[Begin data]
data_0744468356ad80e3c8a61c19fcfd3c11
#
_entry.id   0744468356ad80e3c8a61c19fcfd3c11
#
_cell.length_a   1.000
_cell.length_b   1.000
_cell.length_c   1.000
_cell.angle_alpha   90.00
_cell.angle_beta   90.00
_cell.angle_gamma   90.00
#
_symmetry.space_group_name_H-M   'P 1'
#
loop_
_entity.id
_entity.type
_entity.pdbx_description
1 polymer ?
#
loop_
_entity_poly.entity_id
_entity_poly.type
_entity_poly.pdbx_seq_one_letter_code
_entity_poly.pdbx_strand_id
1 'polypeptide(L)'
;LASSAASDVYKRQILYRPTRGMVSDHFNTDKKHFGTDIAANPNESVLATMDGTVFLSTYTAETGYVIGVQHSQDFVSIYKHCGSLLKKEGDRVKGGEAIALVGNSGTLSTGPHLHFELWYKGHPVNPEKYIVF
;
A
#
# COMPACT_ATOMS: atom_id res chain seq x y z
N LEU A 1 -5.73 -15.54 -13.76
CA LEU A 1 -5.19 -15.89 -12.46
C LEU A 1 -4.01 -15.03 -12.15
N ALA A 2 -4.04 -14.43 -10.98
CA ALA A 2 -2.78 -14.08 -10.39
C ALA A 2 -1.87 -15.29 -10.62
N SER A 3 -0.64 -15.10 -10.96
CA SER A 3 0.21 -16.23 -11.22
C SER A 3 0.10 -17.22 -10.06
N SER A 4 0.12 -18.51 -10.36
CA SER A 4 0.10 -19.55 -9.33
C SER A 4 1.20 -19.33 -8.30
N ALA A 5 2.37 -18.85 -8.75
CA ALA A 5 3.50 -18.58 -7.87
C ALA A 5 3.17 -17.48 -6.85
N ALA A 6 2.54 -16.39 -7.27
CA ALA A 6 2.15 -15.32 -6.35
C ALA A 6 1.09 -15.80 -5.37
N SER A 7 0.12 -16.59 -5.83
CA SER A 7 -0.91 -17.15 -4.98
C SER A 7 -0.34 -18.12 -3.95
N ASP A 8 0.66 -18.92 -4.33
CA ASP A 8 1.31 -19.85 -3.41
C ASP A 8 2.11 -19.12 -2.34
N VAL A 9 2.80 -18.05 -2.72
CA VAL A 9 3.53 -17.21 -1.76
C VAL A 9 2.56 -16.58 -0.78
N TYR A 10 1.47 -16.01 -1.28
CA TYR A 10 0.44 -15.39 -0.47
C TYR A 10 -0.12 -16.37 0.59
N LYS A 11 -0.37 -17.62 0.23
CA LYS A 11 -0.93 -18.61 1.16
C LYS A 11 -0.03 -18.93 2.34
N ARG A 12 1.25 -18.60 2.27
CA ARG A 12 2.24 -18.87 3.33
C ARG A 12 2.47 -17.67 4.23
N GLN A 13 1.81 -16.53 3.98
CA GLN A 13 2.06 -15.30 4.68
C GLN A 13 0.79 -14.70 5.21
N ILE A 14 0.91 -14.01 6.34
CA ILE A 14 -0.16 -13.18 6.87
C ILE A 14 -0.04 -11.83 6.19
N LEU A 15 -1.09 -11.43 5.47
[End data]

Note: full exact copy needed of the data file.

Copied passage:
data_0744468356ad80e3c8a61c19fcfd3c11
#
_entry.id   0744468356ad80e3c8a61c19fcfd3c11
#
_cell.length_a   1.000
_cell.length_b   1.000
_cell.length_c   1.000
_cell.angle_alpha   90.00
_cell.angle_beta   90.00
_cell.angle_gamma   90.00
#
_symmetry.space_group_name_H-M   'P 1'
#
loop_
_entity.id
_entity.type
_entity.pdbx_description
1 polymer ?
#
loop_
_entity_poly.entity_id
_entity_poly.type
_entity_poly.pdbx_seq_one_letter_code
_entity_poly.pdbx_strand_id
1 'polypeptide(L)'
;LASSAASDVYKRQILYRPTRGMVSDHFNTDKKHFGTDIAANPNESVLATMDGTVFLSTYTAETGYVIGVQHSQDFVSIYKHCGSLLKKEGDRVKGGEAIALVGNSGTLSTGPHLHFELWYKGHPVNPEKYIVF
;
A
#
# COMPACT_ATOMS: atom_id res chain seq x y z
N LEU A 1 -5.73 -15.54 -13.76
CA LEU A 1 -5.19 -15.89 -12.46
C LEU A 1 -4.01 -15.03 -12.15
N ALA A 2 -4.04 -14.43 -10.98
CA ALA A 2 -2.78 -14.08 -10.39
C ALA A 2 -1.87 -15.29 -10.62
N SER A 3 -0.64 -15.10 -10.96
CA SER A 3 0.21 -16.23 -11.22
C SER A 3 0.10 -17.22 -10.06
N SER A 4 0.12 -18.51 -10.36
CA SER A 4 0.10 -19.55 -9.33
C SER A 4 1.20 -19.33 -8.30
N ALA A 5 2.37 -18.85 -8.75
CA ALA A 5 3.50 -18.58 -7.87
C ALA A 5 3.17 -17.48 -6.85
N ALA A 6 2.54 -16.39 -7.27
CA ALA A 6 2.15 -15.32 -6.35
C ALA A 6 1.09 -15.80 -5.37
N SER A 7 0.12 -16.59 -5.83
CA SER A 7 -0.91 -17.15 -4.98
C SER A 7 -0.34 -18.12 -3.95
N ASP A 8 0.66 -18.92 -4.33
CA ASP A 8 1.31 -19.85 -3.41
C ASP A 8 2.11 -19.12 -2.34
N VAL A 9 2.80 -18.05 -2.72
CA VAL A 9 3.53 -17.21 -1.76
C VAL A 9 2.56 -16.58 -0.78
N TYR A 10 1.47 -16.01 -1.28
CA TYR A 10 0.44 -15.39 -0.47
C TYR A 10 -0.12 -16.37 0.59
N LYS A 11 -0.37 -17.62 0.23
CA LYS A 11 -0.93 -18.61 1.16
C LYS A 11 -0.03 -18.93 2.34
N ARG A 12 1.25 -18.60 2.27
CA ARG A 12 2.24 -18.87 3.33
C ARG A 12 2.47 -17.67 4.23
N GLN A 13 1.81 -16.53 3.98
CA GLN A 13 2.06 -15.30 4.68
C GLN A 13 0.79 -14.70 5.21
N ILE A 14 0.91 -14.01 6.34
CA ILE A 14 -0.16 -13.18 6.87
C ILE A 14 -0.04 -11.83 6.19
N LEU A 15 -1.09 -11.43 5.47